Soundtracks in Gaming: A Tribute

| April 23, 2017 | 0 Comments

I find myself increasingly appreciative of instrumental music as the years go by. While vocals and lyrics still speak to me from time to time, there’s something about the absence of them that makes music more personal to me; it creates a tone and context for my mood, feelings, and thoughts without attaching any specific voice or message to them. Moreover, it helps me to work and write, focusing on the action of my own projects and stories as opposed to the singer’s.

Personally, I find that one of the best sources for such music is in videogame soundtracks. They – and their composers – don’t really get the kind of praise they deserve. Each soundtrack is a powerful fragment of the larger whole that is a videogame, emanating with untamed energy, enhancing not only your enjoyment of the game but its story, mood, and aesthetic itself, and I’m here to list off five of my favorites.

(5) Metal Gear Solid 4: Guns of the Patriots (Harry Gregson-Williams)

While its predecessor remains my favorite entry in the franchise, MGS4’s soundtrack shook me to my core in wholly unexpected fashion. Energetic, empowering, and often times melancholic, Williams’ tracks by themselves speak volumes about the Metal Gear series and the state of its heroes in its (sort of) concluding entry. The track Old Snake basically tells our hero Solid Snake’s story, both tragic and heroic, with just the right pang of hopefulness inside to reflect he still has fire left in him after all these years. Meanwhile, Metal Gear Saga captures the epic scope and scale of a saga twenty years in the making, finally nearing its end with the potential death of its hero. It’s going to be a tough ride especially for longtime fans, and Williams scores it with enough thunder and gravitas to carry them through it.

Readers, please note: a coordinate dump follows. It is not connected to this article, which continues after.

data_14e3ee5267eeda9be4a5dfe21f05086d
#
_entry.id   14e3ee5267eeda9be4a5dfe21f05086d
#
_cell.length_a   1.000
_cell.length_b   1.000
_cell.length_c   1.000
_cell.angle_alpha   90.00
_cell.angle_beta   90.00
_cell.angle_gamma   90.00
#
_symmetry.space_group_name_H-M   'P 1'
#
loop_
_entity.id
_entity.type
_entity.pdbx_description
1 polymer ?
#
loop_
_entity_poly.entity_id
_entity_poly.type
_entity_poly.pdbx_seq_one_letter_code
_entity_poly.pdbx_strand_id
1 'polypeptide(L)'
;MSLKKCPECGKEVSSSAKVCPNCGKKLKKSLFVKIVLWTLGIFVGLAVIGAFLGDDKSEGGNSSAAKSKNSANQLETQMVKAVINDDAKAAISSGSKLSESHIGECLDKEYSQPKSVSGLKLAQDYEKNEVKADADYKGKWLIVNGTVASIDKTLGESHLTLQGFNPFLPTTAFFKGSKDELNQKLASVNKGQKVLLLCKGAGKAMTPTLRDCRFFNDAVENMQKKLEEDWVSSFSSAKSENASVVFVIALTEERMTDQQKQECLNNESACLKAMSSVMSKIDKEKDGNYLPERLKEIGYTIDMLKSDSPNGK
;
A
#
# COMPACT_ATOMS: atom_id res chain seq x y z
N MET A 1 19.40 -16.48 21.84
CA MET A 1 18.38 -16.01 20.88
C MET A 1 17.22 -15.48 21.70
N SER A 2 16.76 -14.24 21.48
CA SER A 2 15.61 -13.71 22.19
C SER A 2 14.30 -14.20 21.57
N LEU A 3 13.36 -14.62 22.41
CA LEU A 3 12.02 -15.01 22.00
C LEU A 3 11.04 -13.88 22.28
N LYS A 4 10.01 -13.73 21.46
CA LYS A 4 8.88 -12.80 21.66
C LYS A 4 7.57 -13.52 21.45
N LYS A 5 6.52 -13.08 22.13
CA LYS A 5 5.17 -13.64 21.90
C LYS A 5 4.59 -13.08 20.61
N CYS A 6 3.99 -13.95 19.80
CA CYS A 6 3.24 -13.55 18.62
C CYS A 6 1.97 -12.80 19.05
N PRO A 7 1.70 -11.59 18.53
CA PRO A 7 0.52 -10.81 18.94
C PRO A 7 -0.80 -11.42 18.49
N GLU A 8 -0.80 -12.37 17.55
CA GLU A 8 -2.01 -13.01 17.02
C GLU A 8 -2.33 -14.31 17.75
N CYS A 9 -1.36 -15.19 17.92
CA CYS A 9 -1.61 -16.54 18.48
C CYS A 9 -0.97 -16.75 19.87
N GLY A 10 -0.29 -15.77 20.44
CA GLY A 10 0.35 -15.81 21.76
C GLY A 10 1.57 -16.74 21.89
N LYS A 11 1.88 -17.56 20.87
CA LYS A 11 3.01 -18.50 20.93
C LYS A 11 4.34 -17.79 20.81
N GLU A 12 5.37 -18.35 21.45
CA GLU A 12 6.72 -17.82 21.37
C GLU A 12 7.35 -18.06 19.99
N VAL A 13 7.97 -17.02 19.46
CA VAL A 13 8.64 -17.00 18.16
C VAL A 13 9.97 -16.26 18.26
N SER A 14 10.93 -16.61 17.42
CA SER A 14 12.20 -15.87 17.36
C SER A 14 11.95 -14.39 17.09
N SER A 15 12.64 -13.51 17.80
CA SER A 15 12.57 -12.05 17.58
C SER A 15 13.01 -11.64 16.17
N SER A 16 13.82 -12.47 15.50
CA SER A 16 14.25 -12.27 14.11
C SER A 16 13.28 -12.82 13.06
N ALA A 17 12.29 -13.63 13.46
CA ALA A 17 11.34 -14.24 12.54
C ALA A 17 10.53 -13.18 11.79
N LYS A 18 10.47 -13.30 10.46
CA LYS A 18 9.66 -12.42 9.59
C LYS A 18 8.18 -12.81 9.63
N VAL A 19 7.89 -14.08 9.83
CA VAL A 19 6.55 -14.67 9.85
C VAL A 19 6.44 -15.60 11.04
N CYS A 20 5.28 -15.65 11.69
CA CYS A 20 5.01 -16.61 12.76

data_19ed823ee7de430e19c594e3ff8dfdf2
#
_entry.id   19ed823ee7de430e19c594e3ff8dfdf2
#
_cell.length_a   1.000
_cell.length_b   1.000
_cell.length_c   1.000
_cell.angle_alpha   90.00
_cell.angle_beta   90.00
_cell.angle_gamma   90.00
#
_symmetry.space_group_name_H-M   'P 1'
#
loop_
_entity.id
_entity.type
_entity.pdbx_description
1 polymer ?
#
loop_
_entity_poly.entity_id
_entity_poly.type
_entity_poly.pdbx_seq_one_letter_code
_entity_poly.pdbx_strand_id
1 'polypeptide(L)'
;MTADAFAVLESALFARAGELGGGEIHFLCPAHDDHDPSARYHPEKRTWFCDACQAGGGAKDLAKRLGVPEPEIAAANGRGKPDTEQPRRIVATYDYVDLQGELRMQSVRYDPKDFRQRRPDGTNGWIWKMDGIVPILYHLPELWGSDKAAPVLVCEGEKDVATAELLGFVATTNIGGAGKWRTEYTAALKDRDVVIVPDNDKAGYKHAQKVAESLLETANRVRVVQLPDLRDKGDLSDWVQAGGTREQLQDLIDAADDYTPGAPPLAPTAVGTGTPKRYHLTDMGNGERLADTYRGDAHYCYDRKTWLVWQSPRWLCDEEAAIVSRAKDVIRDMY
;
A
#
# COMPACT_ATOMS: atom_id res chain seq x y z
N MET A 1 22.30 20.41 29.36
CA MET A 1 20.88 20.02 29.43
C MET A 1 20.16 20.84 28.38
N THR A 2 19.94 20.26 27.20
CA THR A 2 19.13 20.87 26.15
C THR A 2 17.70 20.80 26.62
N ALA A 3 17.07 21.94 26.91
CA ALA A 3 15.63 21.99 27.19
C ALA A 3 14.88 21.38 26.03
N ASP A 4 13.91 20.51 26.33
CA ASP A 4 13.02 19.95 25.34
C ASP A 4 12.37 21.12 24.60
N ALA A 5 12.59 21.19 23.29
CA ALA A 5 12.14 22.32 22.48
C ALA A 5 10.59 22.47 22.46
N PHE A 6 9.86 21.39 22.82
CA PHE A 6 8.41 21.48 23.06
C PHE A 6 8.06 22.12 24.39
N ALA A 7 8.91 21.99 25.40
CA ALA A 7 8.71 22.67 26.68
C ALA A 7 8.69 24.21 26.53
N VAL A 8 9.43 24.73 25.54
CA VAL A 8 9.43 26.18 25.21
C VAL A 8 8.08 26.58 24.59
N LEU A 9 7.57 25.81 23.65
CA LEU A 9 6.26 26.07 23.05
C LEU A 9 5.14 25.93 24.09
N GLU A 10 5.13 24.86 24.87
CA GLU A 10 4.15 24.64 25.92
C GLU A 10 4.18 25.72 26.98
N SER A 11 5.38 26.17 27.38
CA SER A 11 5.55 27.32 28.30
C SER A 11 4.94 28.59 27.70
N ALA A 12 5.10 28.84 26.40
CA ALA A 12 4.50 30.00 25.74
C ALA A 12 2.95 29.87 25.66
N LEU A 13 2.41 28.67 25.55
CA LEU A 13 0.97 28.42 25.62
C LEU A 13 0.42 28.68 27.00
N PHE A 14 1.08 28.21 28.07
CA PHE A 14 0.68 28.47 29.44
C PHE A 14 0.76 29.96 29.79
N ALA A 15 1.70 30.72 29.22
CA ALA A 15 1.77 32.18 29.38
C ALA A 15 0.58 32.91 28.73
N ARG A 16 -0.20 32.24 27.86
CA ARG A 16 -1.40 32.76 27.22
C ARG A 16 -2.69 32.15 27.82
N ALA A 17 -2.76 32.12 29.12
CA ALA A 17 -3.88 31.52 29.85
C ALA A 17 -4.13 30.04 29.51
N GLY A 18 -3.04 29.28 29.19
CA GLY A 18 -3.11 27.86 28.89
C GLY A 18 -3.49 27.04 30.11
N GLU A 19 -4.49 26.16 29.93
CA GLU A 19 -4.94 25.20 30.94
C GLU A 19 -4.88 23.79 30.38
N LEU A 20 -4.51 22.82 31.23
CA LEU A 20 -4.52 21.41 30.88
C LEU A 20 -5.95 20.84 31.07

(4) Ni No Kuni: Wrath of the White Witch (Joe Hisaishi)

NNK is a collaboration between game developers Level-5 and the wildly famous Studio Ghibli, known for such masterpieces as Spirited Away and Princess Mononoke. In typical Ghibli fashion, everything from the art style to the telling coming-of-age narrative shines through, accompanied by a soundtrack brought to life in epic fashion by Joe Hisaishi and the Tokyo Philharmonic Orchestra. Whether you’re racing across the sprawling fantasy world to the enchanting tune of Another World, or taking to the skies on dragonback to the blaring rhythms of… well… Taking to the Skies, NNK’s soundtrack is a marvel. Every town in the game has its own unique culture and people, and the music for these towns captures the mood and aesthetic perfectly. Ni No Kuni is a testament to the power of how music not only accompanies you on your gaming adventures, but also sets the stage and tone for them.

(3) Journey (Austin Wintory)